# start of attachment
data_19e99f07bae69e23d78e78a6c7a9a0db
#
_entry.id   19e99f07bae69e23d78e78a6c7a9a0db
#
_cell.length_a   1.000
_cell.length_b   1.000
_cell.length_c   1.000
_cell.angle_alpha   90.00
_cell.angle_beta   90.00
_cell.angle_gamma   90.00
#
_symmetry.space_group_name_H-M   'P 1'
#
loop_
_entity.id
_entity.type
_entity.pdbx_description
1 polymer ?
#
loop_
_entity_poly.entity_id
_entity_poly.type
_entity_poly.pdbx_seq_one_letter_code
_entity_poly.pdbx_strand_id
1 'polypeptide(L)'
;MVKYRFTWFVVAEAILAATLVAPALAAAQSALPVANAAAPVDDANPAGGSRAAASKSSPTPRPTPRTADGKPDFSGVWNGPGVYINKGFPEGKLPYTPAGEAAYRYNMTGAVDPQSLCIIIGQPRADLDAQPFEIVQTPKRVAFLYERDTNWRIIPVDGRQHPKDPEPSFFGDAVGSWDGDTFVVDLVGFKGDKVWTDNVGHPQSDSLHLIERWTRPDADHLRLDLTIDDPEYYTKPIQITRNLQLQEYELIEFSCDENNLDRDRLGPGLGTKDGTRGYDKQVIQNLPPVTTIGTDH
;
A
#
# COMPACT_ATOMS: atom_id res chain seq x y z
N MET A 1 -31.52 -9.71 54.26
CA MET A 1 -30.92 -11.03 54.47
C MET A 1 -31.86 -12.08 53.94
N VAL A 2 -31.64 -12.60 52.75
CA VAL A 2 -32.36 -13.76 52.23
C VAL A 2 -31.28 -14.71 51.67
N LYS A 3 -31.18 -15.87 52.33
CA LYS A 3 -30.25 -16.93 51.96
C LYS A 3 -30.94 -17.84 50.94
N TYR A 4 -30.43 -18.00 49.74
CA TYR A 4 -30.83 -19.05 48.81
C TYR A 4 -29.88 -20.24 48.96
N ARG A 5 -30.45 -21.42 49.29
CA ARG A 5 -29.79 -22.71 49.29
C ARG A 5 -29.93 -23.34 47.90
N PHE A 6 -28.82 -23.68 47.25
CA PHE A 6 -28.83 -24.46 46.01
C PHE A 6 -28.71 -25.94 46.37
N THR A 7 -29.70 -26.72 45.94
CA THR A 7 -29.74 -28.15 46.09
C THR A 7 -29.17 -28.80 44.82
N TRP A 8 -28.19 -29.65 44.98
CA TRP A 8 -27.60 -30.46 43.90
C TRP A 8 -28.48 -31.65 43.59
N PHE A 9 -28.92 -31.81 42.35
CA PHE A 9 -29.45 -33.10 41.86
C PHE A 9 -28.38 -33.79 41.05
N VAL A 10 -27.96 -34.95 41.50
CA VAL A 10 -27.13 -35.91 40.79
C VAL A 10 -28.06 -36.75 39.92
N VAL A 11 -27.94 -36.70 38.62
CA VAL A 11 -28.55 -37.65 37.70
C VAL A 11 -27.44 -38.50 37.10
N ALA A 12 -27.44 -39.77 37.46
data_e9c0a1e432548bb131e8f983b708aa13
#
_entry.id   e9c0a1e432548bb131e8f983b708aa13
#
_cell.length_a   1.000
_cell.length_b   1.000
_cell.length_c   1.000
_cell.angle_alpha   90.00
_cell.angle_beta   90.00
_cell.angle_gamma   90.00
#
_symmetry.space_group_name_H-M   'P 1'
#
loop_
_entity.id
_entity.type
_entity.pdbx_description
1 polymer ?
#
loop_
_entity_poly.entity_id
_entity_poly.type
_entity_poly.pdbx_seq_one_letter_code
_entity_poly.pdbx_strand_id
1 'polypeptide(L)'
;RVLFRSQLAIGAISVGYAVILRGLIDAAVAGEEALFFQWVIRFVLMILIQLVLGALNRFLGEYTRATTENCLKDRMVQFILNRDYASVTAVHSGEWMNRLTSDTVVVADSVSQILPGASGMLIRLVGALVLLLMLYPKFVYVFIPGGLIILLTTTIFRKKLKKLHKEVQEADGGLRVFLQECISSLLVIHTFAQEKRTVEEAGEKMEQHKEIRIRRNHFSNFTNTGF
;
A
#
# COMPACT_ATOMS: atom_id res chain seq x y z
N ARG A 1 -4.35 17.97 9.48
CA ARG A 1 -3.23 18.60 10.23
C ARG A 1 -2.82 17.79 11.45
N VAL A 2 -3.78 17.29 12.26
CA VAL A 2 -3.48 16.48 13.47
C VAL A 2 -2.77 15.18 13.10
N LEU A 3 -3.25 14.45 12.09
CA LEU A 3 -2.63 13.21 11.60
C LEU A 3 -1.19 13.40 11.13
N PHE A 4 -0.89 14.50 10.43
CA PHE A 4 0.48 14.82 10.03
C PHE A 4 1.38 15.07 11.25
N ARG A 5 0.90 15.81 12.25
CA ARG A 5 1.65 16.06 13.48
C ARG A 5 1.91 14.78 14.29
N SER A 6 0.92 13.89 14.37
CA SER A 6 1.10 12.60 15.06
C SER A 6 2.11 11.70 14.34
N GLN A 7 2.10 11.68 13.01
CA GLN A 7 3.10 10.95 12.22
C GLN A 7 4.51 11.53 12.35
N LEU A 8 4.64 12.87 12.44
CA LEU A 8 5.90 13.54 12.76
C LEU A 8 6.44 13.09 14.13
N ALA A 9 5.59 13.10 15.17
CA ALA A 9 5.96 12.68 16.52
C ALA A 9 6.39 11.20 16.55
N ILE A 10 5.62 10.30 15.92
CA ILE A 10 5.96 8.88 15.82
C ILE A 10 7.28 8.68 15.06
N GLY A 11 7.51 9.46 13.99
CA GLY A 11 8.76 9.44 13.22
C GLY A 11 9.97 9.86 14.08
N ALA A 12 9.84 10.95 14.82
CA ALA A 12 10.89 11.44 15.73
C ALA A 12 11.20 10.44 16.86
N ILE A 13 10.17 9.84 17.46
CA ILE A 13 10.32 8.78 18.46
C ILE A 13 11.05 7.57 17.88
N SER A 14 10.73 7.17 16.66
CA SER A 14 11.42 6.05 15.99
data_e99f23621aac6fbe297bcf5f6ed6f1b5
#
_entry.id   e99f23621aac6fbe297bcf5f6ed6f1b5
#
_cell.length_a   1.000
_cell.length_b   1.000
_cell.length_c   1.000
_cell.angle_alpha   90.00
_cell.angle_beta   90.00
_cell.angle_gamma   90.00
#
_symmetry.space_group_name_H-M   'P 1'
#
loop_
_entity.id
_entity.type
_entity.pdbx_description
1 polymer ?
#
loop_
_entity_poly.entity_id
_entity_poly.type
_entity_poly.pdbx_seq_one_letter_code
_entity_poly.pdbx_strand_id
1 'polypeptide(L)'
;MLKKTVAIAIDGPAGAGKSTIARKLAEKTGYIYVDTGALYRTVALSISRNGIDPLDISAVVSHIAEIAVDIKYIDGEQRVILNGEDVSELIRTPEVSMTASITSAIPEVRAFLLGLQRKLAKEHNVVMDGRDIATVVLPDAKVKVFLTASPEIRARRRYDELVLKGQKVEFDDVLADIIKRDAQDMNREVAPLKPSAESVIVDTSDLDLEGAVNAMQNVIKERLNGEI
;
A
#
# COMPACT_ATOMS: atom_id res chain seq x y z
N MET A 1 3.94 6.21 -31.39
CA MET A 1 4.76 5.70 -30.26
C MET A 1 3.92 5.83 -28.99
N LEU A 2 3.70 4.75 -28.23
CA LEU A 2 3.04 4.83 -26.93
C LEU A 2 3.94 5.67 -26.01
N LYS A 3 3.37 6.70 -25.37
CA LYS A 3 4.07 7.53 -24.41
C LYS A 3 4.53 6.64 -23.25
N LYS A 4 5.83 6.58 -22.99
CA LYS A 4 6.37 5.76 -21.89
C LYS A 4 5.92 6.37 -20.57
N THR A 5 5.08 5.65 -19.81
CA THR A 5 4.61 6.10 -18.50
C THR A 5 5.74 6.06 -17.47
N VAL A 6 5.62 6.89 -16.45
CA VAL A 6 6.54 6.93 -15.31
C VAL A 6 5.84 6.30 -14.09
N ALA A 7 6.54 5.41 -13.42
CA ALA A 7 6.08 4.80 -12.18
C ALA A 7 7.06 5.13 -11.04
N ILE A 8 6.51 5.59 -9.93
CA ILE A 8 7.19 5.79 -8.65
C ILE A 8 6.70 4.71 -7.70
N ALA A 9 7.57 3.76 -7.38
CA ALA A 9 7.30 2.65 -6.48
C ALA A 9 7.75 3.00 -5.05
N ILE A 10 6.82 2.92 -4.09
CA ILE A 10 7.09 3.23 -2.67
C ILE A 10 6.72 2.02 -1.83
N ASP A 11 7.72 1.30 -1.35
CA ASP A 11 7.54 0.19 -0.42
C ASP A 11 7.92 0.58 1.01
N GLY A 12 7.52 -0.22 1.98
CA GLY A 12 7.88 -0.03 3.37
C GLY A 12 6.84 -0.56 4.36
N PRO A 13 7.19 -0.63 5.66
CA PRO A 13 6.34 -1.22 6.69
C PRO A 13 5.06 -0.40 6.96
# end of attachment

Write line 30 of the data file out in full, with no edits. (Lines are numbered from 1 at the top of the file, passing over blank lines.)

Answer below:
# COMPACT_ATOMS: atom_id res chain seq x y z